Accuracy of Health Information Online

Your physician is trained to deal with patients in ways that won't provoke unnecessary anxiety. For example, if you go to the doctor's office complaining of constant headaches, the chances are little that your doctor would suggest, "Oh, you may have a brain tumor!" Rather, the doctor would check for other symptoms and investigate more likely routes. After all, the chance per year of having this serious condition is VERY low - 0.000116 (around 1:10,000). Thus, the physician avoids mentioning this condition if clear signs are not present, as any anxiety provoked otherwise would more than likely be unnecessary.

Dr. Google doesn't operate in the same manner. In a comprehensive study, Ryen White and Eric Horvitz of Microsoft found that using co-occurence statistics, the internet's "probability estimates" of serious conditions to be much higher than these conditions' actual incidence rates. For example, using the top-10 Web search results, they found the probability estimate of a brain tumor based of the search term "headache" to be 0.26; as mentioned above, the actual annual chance is just 0.000116!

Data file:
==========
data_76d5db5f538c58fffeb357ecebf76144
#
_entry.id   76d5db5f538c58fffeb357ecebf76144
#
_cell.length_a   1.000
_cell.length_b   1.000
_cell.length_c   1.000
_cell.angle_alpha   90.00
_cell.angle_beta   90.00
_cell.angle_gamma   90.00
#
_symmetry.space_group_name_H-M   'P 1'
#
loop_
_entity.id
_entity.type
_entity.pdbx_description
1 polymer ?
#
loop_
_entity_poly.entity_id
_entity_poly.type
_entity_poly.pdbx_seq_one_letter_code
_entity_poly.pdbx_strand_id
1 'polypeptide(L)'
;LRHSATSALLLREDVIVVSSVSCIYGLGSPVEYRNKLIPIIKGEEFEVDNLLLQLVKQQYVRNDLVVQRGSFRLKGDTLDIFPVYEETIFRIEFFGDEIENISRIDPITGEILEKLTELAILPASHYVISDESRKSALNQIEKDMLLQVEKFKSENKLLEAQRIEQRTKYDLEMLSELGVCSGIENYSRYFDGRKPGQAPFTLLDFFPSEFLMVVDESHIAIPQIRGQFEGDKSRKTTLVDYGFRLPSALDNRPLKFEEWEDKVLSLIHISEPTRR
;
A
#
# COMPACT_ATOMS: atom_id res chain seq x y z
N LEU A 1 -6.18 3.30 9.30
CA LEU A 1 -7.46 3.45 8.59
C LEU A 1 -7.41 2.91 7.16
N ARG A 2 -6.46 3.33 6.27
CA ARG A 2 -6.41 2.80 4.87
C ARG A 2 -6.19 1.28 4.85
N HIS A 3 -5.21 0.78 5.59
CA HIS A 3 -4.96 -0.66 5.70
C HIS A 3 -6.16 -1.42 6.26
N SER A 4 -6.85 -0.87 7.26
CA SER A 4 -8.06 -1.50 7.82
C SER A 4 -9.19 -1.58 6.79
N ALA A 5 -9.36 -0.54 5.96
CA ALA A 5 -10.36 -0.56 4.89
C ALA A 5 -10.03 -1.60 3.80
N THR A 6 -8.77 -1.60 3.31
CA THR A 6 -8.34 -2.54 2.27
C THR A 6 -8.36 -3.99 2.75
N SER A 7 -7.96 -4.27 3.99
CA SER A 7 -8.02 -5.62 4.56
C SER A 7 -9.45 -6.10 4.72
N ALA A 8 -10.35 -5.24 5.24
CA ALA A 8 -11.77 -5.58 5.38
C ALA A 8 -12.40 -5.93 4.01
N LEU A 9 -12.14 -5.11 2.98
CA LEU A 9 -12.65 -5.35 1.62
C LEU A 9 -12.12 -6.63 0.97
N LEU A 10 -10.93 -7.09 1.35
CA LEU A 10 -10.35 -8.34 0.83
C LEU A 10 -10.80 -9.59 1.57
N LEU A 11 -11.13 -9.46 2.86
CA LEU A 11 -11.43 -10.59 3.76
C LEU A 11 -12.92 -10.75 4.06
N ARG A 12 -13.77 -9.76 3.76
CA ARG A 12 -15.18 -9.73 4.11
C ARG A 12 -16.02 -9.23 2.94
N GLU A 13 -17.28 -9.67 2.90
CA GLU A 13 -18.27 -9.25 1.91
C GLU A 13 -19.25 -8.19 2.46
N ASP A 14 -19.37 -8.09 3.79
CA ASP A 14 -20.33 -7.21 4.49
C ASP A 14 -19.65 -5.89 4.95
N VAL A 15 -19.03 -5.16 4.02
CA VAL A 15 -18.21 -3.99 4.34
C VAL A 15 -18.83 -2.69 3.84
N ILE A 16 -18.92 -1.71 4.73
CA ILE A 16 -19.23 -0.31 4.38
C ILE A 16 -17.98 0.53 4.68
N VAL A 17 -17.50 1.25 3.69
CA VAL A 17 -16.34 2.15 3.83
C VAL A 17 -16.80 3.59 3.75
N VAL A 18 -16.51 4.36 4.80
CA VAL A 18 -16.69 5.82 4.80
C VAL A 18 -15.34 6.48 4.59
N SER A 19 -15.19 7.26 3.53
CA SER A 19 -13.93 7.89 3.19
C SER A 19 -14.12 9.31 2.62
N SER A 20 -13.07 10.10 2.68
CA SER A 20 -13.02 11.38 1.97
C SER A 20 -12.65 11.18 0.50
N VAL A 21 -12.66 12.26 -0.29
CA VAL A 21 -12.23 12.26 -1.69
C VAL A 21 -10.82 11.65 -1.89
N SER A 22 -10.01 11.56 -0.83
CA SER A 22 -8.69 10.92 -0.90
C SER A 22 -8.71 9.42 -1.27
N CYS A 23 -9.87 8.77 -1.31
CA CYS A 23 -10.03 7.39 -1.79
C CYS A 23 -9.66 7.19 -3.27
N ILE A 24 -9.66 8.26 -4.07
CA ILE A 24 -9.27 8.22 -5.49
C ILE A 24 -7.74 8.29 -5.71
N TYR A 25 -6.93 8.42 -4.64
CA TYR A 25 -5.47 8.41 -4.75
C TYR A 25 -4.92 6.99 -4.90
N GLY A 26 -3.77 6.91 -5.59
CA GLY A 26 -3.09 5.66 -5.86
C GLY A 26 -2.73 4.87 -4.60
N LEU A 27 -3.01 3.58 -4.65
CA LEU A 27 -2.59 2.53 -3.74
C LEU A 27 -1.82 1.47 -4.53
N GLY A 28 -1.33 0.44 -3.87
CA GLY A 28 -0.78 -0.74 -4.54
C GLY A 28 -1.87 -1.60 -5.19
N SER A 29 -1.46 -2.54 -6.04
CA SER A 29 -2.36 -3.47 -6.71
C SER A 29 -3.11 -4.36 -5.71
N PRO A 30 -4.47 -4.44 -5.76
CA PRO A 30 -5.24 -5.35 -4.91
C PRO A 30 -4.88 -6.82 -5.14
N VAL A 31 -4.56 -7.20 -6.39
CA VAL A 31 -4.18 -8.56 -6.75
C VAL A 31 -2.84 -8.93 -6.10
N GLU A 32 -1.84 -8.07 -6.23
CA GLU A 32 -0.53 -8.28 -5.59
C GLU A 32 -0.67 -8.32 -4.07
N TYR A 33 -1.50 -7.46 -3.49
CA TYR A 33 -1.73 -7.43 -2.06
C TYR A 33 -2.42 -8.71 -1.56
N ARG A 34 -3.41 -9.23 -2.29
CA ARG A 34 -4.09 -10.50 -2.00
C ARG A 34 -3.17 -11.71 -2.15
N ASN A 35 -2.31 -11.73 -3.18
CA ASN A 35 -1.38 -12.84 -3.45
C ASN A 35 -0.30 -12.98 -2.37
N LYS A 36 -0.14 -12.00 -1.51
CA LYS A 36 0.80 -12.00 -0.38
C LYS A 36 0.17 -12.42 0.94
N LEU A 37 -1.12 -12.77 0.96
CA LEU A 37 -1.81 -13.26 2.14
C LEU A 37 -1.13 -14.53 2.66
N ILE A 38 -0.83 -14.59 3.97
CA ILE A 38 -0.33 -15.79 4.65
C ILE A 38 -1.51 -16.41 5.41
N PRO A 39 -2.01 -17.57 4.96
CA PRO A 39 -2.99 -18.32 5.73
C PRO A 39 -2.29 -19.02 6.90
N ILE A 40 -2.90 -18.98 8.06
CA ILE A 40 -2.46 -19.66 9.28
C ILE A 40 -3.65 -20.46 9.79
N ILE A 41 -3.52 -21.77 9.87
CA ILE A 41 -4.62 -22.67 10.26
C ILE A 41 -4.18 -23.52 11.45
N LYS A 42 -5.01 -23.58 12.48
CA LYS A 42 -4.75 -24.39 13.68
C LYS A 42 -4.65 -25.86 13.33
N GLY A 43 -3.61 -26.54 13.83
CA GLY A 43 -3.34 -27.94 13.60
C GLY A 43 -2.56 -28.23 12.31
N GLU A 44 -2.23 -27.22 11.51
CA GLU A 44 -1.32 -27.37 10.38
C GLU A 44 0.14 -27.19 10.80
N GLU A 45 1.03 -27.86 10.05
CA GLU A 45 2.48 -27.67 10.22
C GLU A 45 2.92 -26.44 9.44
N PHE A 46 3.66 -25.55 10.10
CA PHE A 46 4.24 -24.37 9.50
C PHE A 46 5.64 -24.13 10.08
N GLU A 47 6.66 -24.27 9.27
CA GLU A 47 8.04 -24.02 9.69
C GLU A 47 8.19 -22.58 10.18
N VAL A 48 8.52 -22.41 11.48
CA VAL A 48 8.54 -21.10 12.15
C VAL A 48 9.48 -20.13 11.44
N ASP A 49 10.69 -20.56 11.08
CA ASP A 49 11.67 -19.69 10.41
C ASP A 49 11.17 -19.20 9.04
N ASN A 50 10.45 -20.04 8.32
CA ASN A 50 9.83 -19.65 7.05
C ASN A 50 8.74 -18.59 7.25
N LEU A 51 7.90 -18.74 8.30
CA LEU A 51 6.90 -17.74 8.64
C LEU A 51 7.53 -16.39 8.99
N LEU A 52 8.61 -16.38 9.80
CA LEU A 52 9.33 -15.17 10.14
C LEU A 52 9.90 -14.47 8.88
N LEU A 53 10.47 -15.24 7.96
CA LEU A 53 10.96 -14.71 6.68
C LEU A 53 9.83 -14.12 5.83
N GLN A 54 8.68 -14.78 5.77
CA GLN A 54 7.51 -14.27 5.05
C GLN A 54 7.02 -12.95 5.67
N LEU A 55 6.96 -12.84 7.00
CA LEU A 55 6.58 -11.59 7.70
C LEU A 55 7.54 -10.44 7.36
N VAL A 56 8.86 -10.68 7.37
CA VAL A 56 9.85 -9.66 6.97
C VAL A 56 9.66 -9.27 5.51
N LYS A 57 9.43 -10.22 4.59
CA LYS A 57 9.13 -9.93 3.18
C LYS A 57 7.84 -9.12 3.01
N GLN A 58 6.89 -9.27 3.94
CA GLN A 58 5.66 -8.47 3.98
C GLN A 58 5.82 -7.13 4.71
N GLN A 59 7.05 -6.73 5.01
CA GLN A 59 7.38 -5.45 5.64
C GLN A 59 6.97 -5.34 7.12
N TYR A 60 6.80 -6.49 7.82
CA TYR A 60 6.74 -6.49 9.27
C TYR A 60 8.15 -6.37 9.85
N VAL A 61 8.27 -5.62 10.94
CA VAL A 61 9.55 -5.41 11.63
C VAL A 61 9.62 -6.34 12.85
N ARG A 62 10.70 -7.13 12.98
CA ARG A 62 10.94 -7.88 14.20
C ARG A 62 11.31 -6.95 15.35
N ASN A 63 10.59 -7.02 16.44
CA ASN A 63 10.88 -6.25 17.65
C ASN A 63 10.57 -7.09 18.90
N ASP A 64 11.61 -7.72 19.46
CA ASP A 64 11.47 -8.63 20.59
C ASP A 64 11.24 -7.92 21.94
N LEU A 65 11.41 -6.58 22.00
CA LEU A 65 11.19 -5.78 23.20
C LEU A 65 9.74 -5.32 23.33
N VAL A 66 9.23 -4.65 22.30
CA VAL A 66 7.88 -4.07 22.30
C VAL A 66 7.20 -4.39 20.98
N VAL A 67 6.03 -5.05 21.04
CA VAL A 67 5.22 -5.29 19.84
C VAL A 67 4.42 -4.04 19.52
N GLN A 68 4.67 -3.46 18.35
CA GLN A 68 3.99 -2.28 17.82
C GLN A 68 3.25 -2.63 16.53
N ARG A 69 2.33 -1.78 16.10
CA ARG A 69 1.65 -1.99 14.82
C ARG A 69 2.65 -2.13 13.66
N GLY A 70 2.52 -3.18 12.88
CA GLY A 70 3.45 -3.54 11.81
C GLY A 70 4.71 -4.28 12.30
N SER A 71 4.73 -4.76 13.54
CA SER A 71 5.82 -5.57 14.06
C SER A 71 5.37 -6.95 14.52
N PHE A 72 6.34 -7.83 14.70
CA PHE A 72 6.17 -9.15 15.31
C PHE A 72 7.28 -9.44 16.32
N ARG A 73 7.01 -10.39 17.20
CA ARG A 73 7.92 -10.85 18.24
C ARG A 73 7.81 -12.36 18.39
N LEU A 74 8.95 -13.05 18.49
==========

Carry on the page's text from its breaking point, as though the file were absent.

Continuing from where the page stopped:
What does this mean? The presentation of online health information is based off of algorithms, and does NOT consider the potential anxiety of a searcher in the same way that a physician might with a patient. Therefore, the internet will often provoke the searcher with suggestions of serious illnesses right away! As unlikely as some of these serious conditions may be, internet searches will more than likely bring them up since they are matched with the symptoms searched.

Sources used for the page:

1. White, R. W.; Horvitz, E. Studies of the Escalations of Medical Concerns in Web Search. ACM Transactions on Information Systems 2009, 27 (4), 1–37.